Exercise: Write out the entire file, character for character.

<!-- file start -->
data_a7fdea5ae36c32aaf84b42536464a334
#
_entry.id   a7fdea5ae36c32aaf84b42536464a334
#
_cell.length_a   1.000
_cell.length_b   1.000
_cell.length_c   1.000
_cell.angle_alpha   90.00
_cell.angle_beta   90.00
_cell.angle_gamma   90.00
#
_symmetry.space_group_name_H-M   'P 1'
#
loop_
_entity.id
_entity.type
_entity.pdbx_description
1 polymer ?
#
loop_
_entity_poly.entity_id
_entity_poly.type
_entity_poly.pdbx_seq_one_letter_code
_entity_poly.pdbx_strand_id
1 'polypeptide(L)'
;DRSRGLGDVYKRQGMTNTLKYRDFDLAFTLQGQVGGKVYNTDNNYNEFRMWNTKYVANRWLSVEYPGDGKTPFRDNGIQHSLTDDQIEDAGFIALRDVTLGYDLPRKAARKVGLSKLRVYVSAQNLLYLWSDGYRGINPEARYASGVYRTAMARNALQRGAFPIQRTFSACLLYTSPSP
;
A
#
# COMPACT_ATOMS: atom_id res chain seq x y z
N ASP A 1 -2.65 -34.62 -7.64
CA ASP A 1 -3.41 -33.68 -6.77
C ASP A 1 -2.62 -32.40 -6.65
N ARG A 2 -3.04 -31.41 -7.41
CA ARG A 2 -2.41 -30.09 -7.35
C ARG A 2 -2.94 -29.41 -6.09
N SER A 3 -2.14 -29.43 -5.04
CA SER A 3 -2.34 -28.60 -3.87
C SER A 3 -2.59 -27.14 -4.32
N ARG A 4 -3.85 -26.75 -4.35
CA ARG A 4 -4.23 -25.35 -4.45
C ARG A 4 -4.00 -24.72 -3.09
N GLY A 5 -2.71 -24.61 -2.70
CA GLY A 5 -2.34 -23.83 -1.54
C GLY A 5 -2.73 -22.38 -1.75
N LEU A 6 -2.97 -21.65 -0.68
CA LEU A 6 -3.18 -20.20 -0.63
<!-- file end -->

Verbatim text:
data_a7fdea5ae36c32aaf84b42536464a334
#
_entry.id   a7fdea5ae36c32aaf84b42536464a334
#
_cell.length_a   1.000
_cell.length_b   1.000
_cell.length_c   1.000
_cell.angle_alpha   90.00
_cell.angle_beta   90.00
_cell.angle_gamma   90.00
#
_symmetry.space_group_name_H-M   'P 1'
#
loop_
_entity.id
_entity.type
_entity.pdbx_description
1 polymer ?
#
loop_
_entity_poly.entity_id
_entity_poly.type
_entity_poly.pdbx_seq_one_letter_code
_entity_poly.pdbx_strand_id
1 'polypeptide(L)'
;DRSRGLGDVYKRQGMTNTLKYRDFDLAFTLQGQVGGKVYNTDNNYNEFRMWNTKYVANRWLSVEYPGDGKTPFRDNGIQHSLTDDQIEDAGFIALRDVTLGYDLPRKAARKVGLSKLRVYVSAQNLLYLWSDGYRGINPEARYASGVYRTAMARNALQRGAFPIQRTFSACLLYTSPSP
;
A
#
# COMPACT_ATOMS: atom_id res chain seq x y z
N ASP A 1 -2.65 -34.62 -7.64
CA ASP A 1 -3.41 -33.68 -6.77
C ASP A 1 -2.62 -32.40 -6.65
N ARG A 2 -3.04 -31.41 -7.41
CA ARG A 2 -2.41 -30.09 -7.35
C ARG A 2 -2.94 -29.41 -6.09
N SER A 3 -2.14 -29.43 -5.04
CA SER A 3 -2.34 -28.60 -3.87
C SER A 3 -2.59 -27.14 -4.32
N ARG A 4 -3.85 -26.75 -4.35
CA ARG A 4 -4.23 -25.35 -4.45
C ARG A 4 -4.00 -24.72 -3.09
N GLY A 5 -2.71 -24.61 -2.70
CA GLY A 5 -2.34 -23.83 -1.54
C GLY A 5 -2.73 -22.38 -1.75
N LEU A 6 -2.97 -21.65 -0.68
CA LEU A 6 -3.18 -20.20 -0.63